Deep in the tropical rainforests of West Africa and Central Africa, a special Aboriginal tribe has quietly lived and survived for centuries . At the same time, they are often known as Baka, or Bayaka and their extremely small physique - even when they reach adulthood.
Freelance photographer and journalist Susan Schulman decided to stop at the tribe to record pictures of their daily lives.
Ms. Schulman said: "Baka people live scattered in 9 different countries in Africa with a total area of 1.78 million km2. Like many other dwarfs , they often hunt, gather and immersing yourself in nature as a habit cannot be ignored for hundreds of years. "
In addition, the Baka ethnic group must use the unique survival skills to adapt to numerous difficulties in this tropical rain forest environment.
The reason why Schulman was interested in life here came from her best friend. Accordingly, Louis Sarno spent more than 30 years living with a small tribe in the tropical forest in Central African Republic.
Louis Sarno also contacted non-governmental organizations operating in the area to help the Baka get the medicines and medical supplies necessary to maintain survival.
"Nearly half of the children here cannot live more than 5 years old. If I leave, I think I will not dare to return again. I am afraid to face the harsh truth because of the average life expectancy of the ethnic group. Baka is only about 40 " , Mr. Sarno shared.
In addition to medical support, Mr. Sarno also serves as a teacher, translator, host and repairer for the community of more than 600 people.
Explaining the reasons for choosing to live with the Baka tribe in such a deprived condition, Mr. Sarno said he fell in love with the rainforests as soon as he was busy playing hide and seek in the sparse garden behind the house.
Besides, he is a very interested in music and eventually became a professional music researcher.
"When I overheard a song of the Baka clan on the radio, I decided to look for them to be able to listen to that particular music. However , I suddenly felt very excited when I lived. between the majestic nature, so choose to stay, " said Mr. Sarno.
In the memoir entitled "Songs from the jungle - My life between the Ba-Benjellé dwarfs" was published in 1993, Mr. Sarno wrote the headline: "A song brought me to heart of Africa " . And that is the special music that comes from Baka people.
Schulman once said: "It is unimaginable that complex pieces of music can be produced by the voices of 40 women and the sound of 4 men patting water. It's miraculous!"
The Baka people often use this wonderful music as a "permission" to the god Bobee before every hunt. They believe that by doing so, the god of the forest will bless the hunters to be safe and can earn enough prey to supply to their tribes.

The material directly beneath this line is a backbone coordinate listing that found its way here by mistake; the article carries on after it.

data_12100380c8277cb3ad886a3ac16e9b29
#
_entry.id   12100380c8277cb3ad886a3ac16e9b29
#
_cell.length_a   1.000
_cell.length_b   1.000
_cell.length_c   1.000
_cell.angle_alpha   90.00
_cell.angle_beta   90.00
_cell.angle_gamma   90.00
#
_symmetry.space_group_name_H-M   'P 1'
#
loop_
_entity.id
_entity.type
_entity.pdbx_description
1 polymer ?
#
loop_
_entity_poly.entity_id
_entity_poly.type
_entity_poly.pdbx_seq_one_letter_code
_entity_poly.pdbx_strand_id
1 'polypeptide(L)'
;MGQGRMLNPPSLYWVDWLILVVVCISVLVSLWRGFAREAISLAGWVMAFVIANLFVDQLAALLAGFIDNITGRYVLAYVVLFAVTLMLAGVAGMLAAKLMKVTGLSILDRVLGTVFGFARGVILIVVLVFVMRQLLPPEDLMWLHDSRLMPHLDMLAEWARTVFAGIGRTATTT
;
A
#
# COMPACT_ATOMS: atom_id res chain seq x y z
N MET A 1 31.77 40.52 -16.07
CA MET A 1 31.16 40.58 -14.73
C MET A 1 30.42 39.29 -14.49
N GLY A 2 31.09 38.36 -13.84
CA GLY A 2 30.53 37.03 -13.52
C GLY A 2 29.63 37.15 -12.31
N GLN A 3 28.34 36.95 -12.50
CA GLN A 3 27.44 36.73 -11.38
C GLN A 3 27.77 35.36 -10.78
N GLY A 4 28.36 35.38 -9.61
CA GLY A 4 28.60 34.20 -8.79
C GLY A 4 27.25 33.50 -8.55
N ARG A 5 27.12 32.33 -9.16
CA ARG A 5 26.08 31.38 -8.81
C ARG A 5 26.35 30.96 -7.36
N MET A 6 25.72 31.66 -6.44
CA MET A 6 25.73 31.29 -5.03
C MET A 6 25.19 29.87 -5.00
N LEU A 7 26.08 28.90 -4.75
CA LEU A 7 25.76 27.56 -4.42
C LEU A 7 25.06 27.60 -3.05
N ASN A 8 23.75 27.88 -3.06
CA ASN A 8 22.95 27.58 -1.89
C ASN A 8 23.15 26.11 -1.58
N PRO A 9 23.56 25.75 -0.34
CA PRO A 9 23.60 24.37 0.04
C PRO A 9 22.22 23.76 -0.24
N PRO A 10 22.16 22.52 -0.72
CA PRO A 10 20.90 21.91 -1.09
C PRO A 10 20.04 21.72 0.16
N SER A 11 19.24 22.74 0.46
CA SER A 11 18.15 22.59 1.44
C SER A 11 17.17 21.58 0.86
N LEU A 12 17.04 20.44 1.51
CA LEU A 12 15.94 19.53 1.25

Besides wild fruits, Baka people often eat monkey meat or antelope meat or hunt in the forest. But in the last few years, their food resources have been declining due to hunting and deforestation of outsiders.
"Professional hunters often hunt at night. They shoot bright bullets that cause many wild animals to be stunned and use a hunting rifle to finish them off. The Baka's nets and spears cannot compete with modern equipment. " The uncontrolled hunting and deforestation activities have seriously reduced resources inside the forest, greatly affecting the lives of Baka people , " Ms. Schulman said.
Most of the hunters come from the Bantu tribe who live nearby. The Bantu are an ethnic majority in this area and have had an unhappy past with the Baka people.
Historically, due to their low body size, Baka people were often considered by Bantu people to be inferior, in other words, the class deserved to be dominated.
"Although the awareness between the two tribes is gradually improving, the Baka people still face very severe stigma. In the past few decades, they have always been closed because they do not want to conflict with the tribes. other, " said Mr. Sarno.
The Bantu activities gradually made Baka unable to live on the forest, many young people had to leave the tribe in search of livelihoods in the majority of Bantu towns.
Schulman stressed: "Young people here are being forced to change. If the wild animals inside the jungle get less and less, they cannot live on the forest. If they want to continue living in the forest. they could only take on hired hunting jobs with cheap salaries from outside Bantu people, and they often refused to pay the promised wages. "
Therefore, the younger generation of the Banka ethnic group only has to leave the forest to be able to survive and cope with the long and difficult life ahead.